In today’s culture, anxiety is at all all-time high, and anxious thoughts often include what we should be doing, what we wish was better, or how we are not measuring up to our own expectations. These anxious thoughts can be consuming, causing a negative effect on our overall mood, energy level, and relationships. If instead we shift our mindset to focusing on what we are grateful for, it can have a multitude of positive effects.
According to the Harvard Health Journal, gratitude allows us to “feel more positive emotions, relish good experiences, improve health, deal with adversity, and build strong relationships.” Additionally, studies show that employing gratitude actually improves prosocial behavior, reduces aggression, and improves empathy. With all these great benefits, who wouldn’t want to try being more grateful?! Here are some tips on how to employ gratitude:
Create a gratitude journal. End each day by writing 3 things you are grateful for. Doing this before bed quiets the mind and enhances sleep, thus improving overall well-being (according to a study in Applied Psychology: Health and Well-Being).
Write a “Thank You” note to yourself. This focuses on actions to be proud of instead of regrets. Paying attention to your good deeds improves self-esteem and your overall self-view.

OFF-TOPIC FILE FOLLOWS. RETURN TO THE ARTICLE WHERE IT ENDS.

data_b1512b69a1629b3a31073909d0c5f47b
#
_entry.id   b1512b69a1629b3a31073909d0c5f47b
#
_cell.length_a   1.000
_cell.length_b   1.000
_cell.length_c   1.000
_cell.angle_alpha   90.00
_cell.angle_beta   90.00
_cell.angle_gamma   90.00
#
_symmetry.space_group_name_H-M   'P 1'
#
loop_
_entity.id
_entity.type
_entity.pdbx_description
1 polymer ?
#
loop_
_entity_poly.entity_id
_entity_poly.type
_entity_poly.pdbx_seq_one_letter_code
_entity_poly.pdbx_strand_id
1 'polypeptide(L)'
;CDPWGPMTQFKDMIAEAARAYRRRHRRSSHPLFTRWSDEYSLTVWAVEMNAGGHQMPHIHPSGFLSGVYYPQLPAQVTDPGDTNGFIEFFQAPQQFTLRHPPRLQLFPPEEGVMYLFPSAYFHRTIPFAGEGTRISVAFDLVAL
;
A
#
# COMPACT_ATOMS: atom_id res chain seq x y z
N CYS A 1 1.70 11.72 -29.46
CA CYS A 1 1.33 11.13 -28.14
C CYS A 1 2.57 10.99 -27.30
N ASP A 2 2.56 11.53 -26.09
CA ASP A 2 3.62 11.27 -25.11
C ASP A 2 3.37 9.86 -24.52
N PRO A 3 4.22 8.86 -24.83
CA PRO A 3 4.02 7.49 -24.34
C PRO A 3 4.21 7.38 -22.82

Fill up a gratitude jar. Decorate a jar with various items, ribbon, stickers or paint. Each day, write on a small sheet of paper something you are grateful for. Watch the jar fill up over time.
Look for times to say “Thank you” to others. Paying special attention to what others do for you increases relationships. Your reaction to them may even improve their view of you and encourage them to want to spend more time with you.
Meditate on the words “Thank you.” Spend five minutes being quiet and trying to only focus on the words “Thank you.” Doing so will quiet your mind, bring a sense of calm, and allow you to explore what you are actually thankful for.
The idea of gratitude and being grateful are key principals in Positive Psychology. To learn more about Positive Psychology and how we at Art It Out incorporate it into therapy, give us a call: 770-726-9589. For more on gratitude, read Laura Le's post here.